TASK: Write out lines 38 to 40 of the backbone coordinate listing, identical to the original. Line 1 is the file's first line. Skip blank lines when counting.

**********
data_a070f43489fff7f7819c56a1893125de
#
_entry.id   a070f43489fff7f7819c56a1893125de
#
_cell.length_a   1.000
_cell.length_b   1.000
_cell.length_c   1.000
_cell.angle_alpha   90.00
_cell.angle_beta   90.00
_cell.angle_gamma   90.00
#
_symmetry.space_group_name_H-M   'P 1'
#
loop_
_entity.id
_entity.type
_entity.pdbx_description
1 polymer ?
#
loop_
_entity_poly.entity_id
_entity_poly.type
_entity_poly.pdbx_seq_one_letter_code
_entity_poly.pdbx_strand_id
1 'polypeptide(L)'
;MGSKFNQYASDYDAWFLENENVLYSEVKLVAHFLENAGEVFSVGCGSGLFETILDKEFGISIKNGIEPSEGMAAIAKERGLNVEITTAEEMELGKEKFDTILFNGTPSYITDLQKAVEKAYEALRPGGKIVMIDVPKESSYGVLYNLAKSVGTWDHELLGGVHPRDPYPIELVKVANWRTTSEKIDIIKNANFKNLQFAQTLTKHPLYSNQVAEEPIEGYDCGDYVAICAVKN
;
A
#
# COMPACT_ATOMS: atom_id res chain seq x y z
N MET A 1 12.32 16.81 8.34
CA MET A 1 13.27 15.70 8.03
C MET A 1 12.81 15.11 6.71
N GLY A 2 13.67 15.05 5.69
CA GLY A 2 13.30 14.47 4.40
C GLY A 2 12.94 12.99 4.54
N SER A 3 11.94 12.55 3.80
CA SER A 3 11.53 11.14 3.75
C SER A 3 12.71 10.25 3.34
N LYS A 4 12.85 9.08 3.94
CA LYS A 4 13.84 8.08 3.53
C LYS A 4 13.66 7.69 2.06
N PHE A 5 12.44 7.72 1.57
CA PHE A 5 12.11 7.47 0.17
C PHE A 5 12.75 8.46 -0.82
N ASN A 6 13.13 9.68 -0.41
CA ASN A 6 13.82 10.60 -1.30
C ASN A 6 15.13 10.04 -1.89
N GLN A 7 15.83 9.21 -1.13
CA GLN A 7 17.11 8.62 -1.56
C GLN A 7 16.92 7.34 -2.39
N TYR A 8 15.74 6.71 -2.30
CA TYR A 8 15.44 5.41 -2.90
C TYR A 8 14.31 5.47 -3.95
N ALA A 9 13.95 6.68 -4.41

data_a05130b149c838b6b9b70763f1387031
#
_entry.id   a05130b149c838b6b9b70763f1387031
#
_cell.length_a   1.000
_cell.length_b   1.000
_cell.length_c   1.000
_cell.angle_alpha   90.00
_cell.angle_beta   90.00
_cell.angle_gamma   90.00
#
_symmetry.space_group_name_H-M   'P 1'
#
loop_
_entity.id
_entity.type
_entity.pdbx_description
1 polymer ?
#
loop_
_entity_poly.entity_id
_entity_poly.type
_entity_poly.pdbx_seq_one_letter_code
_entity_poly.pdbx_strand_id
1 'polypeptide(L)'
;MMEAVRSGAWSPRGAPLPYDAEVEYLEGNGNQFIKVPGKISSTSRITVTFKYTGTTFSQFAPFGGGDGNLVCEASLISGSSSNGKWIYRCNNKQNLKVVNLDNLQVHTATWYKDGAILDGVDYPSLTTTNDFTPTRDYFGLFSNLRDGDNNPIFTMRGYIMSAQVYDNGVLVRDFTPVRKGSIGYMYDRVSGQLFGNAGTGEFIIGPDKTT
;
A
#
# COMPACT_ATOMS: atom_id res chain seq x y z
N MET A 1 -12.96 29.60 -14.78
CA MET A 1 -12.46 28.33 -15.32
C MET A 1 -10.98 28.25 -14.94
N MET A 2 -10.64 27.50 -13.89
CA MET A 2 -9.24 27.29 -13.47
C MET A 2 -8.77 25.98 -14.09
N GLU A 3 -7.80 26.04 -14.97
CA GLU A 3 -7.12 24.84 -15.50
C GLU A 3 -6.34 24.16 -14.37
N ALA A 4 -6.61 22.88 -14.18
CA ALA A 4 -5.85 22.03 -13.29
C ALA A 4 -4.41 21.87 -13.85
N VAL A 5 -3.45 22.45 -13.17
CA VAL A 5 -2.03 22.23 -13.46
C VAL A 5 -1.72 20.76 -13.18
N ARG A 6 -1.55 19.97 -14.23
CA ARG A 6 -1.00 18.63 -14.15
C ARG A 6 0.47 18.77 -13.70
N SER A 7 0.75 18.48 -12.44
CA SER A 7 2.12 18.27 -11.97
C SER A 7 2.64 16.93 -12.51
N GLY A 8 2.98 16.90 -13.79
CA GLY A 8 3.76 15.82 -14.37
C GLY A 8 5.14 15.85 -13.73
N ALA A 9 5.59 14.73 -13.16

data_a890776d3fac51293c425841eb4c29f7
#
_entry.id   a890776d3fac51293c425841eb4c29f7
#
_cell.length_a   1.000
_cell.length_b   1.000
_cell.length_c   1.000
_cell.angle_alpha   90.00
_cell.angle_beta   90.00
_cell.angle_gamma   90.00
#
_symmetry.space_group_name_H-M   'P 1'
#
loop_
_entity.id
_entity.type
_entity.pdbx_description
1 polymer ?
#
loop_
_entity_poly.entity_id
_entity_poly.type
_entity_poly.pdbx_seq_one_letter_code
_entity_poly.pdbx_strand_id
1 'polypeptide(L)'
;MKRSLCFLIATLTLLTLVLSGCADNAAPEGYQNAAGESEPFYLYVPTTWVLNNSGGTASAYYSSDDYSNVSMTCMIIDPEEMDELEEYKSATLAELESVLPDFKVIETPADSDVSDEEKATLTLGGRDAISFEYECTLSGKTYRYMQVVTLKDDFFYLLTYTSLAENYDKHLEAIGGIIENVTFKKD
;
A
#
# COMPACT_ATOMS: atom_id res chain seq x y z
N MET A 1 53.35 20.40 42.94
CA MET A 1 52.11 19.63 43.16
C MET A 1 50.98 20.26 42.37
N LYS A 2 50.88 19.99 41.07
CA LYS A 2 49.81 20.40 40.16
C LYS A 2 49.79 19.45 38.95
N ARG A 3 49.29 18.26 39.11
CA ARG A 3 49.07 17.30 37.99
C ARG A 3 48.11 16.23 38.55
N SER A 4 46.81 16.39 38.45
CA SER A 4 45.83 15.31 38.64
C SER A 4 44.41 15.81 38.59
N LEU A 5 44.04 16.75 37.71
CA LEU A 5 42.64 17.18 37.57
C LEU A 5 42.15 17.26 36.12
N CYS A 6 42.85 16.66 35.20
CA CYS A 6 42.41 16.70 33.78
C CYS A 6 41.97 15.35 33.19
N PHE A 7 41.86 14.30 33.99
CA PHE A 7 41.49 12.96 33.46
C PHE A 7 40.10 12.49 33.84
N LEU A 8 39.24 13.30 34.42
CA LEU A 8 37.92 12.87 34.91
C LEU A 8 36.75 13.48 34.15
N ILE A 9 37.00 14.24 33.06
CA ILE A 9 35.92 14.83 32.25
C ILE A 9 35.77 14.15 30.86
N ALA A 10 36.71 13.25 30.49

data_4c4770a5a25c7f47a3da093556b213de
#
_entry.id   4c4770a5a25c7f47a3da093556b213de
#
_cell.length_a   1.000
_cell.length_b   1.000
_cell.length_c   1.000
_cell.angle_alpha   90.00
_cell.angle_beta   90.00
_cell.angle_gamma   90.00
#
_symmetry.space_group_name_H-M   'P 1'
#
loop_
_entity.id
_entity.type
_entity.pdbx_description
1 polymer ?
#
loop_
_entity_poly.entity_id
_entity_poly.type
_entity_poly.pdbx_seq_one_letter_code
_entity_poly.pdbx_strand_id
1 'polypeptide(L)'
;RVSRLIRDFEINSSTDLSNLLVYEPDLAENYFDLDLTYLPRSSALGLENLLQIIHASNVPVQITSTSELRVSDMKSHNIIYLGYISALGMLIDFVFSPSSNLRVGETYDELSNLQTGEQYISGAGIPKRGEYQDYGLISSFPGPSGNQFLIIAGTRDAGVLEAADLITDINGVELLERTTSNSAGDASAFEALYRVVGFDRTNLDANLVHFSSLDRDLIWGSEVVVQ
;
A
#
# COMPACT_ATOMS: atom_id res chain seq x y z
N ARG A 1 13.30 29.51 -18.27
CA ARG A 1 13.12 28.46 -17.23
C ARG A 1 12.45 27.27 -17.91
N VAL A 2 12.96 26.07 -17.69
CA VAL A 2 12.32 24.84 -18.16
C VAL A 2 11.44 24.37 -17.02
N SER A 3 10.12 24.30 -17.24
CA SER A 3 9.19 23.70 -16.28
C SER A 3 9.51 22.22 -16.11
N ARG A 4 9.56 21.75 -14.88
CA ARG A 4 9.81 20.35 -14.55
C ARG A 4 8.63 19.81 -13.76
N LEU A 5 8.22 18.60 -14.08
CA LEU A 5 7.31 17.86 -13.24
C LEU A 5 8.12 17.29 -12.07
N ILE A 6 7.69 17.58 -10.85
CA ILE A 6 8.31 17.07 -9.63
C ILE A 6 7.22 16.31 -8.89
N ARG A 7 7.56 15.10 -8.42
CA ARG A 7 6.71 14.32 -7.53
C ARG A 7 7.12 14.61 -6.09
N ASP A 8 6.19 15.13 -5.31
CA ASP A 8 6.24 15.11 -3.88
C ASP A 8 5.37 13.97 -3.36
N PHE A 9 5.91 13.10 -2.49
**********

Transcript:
CA SER A 3 11.53 11.14 3.75
C SER A 3 12.71 10.25 3.34
N LYS A 4 12.85 9.08 3.94